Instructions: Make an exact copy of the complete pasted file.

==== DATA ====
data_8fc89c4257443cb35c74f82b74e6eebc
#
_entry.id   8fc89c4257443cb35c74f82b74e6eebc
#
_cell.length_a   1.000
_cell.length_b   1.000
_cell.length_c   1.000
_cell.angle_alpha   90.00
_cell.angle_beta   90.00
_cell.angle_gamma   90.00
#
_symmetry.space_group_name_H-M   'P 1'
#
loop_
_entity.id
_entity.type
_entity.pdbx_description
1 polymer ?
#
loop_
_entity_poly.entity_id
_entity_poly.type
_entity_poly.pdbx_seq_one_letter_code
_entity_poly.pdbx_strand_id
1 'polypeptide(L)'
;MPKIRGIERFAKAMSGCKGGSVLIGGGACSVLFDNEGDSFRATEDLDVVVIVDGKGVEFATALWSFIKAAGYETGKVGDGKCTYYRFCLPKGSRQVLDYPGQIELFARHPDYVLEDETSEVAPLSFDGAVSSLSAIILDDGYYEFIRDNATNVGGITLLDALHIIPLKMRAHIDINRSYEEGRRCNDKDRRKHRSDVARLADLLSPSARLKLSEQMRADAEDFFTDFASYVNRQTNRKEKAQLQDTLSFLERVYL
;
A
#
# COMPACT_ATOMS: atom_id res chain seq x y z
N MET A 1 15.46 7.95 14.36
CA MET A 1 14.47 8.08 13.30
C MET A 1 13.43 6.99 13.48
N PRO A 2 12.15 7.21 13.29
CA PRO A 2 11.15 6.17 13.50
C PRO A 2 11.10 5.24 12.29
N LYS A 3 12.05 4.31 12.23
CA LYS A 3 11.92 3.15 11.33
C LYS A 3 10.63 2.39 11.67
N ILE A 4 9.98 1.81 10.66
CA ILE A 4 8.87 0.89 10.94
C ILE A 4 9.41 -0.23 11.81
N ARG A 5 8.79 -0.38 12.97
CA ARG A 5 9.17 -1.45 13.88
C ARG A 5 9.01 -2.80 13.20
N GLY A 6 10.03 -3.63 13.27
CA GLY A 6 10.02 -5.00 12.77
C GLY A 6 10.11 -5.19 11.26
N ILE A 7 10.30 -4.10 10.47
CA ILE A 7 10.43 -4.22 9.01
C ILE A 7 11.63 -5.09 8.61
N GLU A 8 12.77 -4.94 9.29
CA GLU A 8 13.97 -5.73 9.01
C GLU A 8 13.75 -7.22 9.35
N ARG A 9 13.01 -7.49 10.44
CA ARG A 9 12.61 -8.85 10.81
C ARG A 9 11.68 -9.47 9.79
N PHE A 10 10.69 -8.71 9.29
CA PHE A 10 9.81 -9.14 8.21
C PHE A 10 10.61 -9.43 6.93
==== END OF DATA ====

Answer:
data_8fc89c4257443cb35c74f82b74e6eebc
#
_entry.id   8fc89c4257443cb35c74f82b74e6eebc
#
_cell.length_a   1.000
_cell.length_b   1.000
_cell.length_c   1.000
_cell.angle_alpha   90.00
_cell.angle_beta   90.00
_cell.angle_gamma   90.00
#
_symmetry.space_group_name_H-M   'P 1'
#
loop_
_entity.id
_entity.type
_entity.pdbx_description
1 polymer ?
#
loop_
_entity_poly.entity_id
_entity_poly.type
_entity_poly.pdbx_seq_one_letter_code
_entity_poly.pdbx_strand_id
1 'polypeptide(L)'
;MPKIRGIERFAKAMSGCKGGSVLIGGGACSVLFDNEGDSFRATEDLDVVVIVDGKGVEFATALWSFIKAAGYETGKVGDGKCTYYRFCLPKGSRQVLDYPGQIELFARHPDYVLEDETSEVAPLSFDGAVSSLSAIILDDGYYEFIRDNATNVGGITLLDALHIIPLKMRAHIDINRSYEEGRRCNDKDRRKHRSDVARLADLLSPSARLKLSEQMRADAEDFFTDFASYVNRQTNRKEKAQLQDTLSFLERVYL
;
A
#
# COMPACT_ATOMS: atom_id res chain seq x y z
N MET A 1 15.46 7.95 14.36
CA MET A 1 14.47 8.08 13.30
C MET A 1 13.43 6.99 13.48
N PRO A 2 12.15 7.21 13.29
CA PRO A 2 11.15 6.17 13.50
C PRO A 2 11.10 5.24 12.29
N LYS A 3 12.05 4.31 12.23
CA LYS A 3 11.92 3.15 11.33
C LYS A 3 10.63 2.39 11.67
N ILE A 4 9.98 1.81 10.66
CA ILE A 4 8.87 0.89 10.94
C ILE A 4 9.41 -0.23 11.81
N ARG A 5 8.79 -0.38 12.97
CA ARG A 5 9.17 -1.45 13.88
C ARG A 5 9.01 -2.80 13.20
N GLY A 6 10.03 -3.63 13.27
CA GLY A 6 10.02 -5.00 12.77
C GLY A 6 10.11 -5.19 11.26
N ILE A 7 10.30 -4.10 10.47
CA ILE A 7 10.43 -4.22 9.01
C ILE A 7 11.63 -5.09 8.61
N GLU A 8 12.77 -4.94 9.29
CA GLU A 8 13.97 -5.73 9.01
C GLU A 8 13.75 -7.22 9.35
N ARG A 9 13.01 -7.49 10.44
CA ARG A 9 12.61 -8.85 10.81
C ARG A 9 11.68 -9.47 9.79
N PHE A 10 10.69 -8.71 9.29
CA PHE A 10 9.81 -9.14 8.21
C PHE A 10 10.61 -9.43 6.93